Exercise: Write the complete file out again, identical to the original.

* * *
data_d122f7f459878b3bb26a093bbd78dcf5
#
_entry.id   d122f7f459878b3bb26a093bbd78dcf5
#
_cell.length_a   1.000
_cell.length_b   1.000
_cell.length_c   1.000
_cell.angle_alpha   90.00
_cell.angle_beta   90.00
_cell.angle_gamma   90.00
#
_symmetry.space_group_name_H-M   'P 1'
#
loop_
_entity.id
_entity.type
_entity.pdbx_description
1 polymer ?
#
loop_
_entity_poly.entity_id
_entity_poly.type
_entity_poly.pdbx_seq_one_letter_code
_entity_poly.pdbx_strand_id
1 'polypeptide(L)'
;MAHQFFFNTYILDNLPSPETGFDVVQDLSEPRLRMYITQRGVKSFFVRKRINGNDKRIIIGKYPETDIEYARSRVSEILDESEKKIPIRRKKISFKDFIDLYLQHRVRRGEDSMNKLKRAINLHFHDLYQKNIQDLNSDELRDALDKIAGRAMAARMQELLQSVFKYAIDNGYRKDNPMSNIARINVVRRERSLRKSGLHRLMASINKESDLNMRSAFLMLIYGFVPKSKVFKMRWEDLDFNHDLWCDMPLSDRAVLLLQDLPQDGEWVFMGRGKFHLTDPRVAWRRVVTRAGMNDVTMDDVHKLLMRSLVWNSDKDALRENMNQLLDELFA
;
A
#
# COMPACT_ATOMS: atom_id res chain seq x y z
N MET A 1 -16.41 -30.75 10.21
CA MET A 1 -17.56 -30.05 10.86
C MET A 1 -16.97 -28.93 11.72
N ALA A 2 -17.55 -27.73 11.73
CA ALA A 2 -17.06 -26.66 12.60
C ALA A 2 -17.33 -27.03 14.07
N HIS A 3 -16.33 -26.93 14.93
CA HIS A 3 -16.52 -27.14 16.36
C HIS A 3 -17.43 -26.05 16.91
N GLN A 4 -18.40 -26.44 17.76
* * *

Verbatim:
data_d122f7f459878b3bb26a093bbd78dcf5
#
_entry.id   d122f7f459878b3bb26a093bbd78dcf5
#
_cell.length_a   1.000
_cell.length_b   1.000
_cell.length_c   1.000
_cell.angle_alpha   90.00
_cell.angle_beta   90.00
_cell.angle_gamma   90.00
#
_symmetry.space_group_name_H-M   'P 1'
#
loop_
_entity.id
_entity.type
_entity.pdbx_description
1 polymer ?
#
loop_
_entity_poly.entity_id
_entity_poly.type
_entity_poly.pdbx_seq_one_letter_code
_entity_poly.pdbx_strand_id
1 'polypeptide(L)'
;MAHQFFFNTYILDNLPSPETGFDVVQDLSEPRLRMYITQRGVKSFFVRKRINGNDKRIIIGKYPETDIEYARSRVSEILDESEKKIPIRRKKISFKDFIDLYLQHRVRRGEDSMNKLKRAINLHFHDLYQKNIQDLNSDELRDALDKIAGRAMAARMQELLQSVFKYAIDNGYRKDNPMSNIARINVVRRERSLRKSGLHRLMASINKESDLNMRSAFLMLIYGFVPKSKVFKMRWEDLDFNHDLWCDMPLSDRAVLLLQDLPQDGEWVFMGRGKFHLTDPRVAWRRVVTRAGMNDVTMDDVHKLLMRSLVWNSDKDALRENMNQLLDELFA
;
A
#
# COMPACT_ATOMS: atom_id res chain seq x y z
N MET A 1 -16.41 -30.75 10.21
CA MET A 1 -17.56 -30.05 10.86
C MET A 1 -16.97 -28.93 11.72
N ALA A 2 -17.55 -27.73 11.73
CA ALA A 2 -17.06 -26.66 12.60
C ALA A 2 -17.33 -27.03 14.07
N HIS A 3 -16.33 -26.93 14.93
CA HIS A 3 -16.52 -27.14 16.36
C HIS A 3 -17.43 -26.05 16.91
N GLN A 4 -18.40 -26.44 17.76